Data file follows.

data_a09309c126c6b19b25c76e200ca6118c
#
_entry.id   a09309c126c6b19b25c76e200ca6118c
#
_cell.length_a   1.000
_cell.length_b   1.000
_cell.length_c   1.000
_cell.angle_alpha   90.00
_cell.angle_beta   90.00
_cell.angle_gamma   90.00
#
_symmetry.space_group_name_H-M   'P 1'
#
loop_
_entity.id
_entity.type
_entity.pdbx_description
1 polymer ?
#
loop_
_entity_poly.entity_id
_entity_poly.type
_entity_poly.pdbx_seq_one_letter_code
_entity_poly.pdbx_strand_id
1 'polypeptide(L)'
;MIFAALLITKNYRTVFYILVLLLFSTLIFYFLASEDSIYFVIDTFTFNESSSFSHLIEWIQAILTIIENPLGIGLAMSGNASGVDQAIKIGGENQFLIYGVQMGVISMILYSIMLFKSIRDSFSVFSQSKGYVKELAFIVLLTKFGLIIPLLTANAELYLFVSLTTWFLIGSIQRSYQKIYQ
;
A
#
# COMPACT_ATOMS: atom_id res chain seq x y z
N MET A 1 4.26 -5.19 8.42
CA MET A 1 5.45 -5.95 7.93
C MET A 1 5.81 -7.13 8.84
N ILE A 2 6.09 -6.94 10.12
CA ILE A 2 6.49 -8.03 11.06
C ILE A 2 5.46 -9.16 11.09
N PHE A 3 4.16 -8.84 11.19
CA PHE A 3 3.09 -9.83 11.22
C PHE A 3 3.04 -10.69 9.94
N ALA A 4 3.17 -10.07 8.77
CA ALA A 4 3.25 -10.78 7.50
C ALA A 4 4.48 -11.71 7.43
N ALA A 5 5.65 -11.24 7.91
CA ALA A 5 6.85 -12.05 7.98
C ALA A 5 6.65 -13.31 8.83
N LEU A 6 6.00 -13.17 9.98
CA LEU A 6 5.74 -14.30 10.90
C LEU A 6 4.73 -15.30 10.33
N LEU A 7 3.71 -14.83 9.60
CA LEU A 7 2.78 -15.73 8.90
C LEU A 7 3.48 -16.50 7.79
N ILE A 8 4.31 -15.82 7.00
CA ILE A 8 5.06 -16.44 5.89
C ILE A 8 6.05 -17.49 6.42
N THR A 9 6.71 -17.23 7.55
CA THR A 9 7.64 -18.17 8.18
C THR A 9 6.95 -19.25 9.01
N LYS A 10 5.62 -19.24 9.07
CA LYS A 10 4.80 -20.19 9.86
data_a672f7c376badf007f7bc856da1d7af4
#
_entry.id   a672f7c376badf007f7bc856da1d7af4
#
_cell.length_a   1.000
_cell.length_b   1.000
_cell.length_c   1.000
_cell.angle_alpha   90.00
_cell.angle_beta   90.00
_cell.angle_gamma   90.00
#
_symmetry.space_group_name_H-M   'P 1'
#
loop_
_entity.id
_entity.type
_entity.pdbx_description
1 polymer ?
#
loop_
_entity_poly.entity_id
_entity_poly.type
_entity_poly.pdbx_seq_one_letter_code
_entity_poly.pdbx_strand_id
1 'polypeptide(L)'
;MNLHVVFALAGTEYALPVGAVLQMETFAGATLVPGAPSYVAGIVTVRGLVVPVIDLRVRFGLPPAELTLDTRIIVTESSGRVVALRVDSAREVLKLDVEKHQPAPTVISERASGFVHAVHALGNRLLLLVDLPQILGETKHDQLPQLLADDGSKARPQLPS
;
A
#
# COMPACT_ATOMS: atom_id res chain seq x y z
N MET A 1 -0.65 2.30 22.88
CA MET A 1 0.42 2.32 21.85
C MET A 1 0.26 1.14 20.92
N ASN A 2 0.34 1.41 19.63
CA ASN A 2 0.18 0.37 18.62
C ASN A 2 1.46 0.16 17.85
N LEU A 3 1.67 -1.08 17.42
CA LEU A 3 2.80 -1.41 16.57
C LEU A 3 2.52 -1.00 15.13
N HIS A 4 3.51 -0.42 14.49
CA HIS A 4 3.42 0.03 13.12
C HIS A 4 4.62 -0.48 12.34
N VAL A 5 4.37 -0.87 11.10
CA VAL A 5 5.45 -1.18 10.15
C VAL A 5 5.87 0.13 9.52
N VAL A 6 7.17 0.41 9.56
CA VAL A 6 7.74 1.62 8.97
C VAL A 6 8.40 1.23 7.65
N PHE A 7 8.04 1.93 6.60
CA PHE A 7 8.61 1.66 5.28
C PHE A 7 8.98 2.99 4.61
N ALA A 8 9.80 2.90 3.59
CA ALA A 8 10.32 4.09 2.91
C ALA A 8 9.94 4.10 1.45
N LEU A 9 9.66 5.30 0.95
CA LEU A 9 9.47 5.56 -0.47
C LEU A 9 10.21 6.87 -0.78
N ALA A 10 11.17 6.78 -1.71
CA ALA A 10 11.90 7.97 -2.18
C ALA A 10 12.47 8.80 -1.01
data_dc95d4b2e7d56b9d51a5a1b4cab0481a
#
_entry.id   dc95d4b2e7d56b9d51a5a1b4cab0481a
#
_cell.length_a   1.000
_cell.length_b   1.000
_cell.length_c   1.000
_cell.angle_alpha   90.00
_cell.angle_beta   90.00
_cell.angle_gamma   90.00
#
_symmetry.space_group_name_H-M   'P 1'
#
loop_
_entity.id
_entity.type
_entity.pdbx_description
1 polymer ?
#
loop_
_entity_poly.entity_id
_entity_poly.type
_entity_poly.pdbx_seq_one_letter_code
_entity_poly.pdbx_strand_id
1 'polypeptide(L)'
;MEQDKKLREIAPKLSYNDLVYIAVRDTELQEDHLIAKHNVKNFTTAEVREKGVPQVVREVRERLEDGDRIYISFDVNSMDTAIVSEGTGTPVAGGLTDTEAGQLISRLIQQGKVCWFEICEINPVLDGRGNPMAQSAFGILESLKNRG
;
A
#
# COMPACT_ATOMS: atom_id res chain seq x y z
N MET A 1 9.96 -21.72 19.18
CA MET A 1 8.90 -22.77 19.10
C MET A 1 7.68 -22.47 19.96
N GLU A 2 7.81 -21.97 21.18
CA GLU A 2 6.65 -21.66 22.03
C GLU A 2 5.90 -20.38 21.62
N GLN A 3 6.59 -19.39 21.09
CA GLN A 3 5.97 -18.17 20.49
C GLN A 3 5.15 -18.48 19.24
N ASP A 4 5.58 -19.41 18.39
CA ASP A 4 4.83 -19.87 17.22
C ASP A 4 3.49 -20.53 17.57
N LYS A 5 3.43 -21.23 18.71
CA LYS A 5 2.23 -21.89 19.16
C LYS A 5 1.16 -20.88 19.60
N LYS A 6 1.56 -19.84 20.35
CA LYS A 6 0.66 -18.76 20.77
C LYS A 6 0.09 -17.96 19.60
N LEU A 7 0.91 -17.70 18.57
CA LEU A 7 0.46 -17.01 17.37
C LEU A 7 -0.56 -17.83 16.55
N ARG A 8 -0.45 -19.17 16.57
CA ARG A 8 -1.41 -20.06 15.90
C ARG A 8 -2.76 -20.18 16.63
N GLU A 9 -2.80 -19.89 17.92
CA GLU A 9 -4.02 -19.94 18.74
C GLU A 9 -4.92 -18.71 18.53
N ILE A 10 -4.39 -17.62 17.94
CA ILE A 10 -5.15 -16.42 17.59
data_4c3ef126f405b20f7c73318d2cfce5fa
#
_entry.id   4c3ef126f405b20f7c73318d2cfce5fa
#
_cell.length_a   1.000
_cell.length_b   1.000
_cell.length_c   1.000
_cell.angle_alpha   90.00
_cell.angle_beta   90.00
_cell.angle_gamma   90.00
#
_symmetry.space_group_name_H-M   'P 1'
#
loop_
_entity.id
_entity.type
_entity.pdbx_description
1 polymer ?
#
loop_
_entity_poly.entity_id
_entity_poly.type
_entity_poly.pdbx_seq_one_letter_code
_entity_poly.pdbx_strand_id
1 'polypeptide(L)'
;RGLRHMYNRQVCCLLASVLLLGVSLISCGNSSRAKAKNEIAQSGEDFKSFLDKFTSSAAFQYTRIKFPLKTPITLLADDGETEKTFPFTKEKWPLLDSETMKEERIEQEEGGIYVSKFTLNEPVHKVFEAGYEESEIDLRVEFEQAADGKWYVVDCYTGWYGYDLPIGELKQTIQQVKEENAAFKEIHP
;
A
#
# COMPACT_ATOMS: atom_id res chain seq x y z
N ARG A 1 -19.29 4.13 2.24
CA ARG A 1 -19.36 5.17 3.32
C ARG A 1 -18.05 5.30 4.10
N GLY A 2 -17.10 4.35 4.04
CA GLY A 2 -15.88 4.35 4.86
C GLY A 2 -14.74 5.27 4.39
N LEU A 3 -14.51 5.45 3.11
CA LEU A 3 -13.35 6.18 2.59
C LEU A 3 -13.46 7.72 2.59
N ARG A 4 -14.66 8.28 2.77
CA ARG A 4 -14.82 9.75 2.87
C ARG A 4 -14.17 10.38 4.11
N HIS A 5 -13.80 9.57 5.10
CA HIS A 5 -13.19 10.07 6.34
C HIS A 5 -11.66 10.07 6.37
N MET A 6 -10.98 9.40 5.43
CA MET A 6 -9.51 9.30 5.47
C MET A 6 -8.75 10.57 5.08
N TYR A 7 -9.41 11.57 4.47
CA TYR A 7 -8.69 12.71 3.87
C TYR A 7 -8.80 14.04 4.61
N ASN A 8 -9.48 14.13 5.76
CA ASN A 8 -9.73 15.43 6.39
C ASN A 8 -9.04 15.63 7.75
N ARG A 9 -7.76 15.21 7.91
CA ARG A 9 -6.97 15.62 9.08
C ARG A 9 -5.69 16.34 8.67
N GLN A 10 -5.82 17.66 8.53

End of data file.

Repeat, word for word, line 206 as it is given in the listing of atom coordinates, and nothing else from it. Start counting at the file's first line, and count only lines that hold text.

A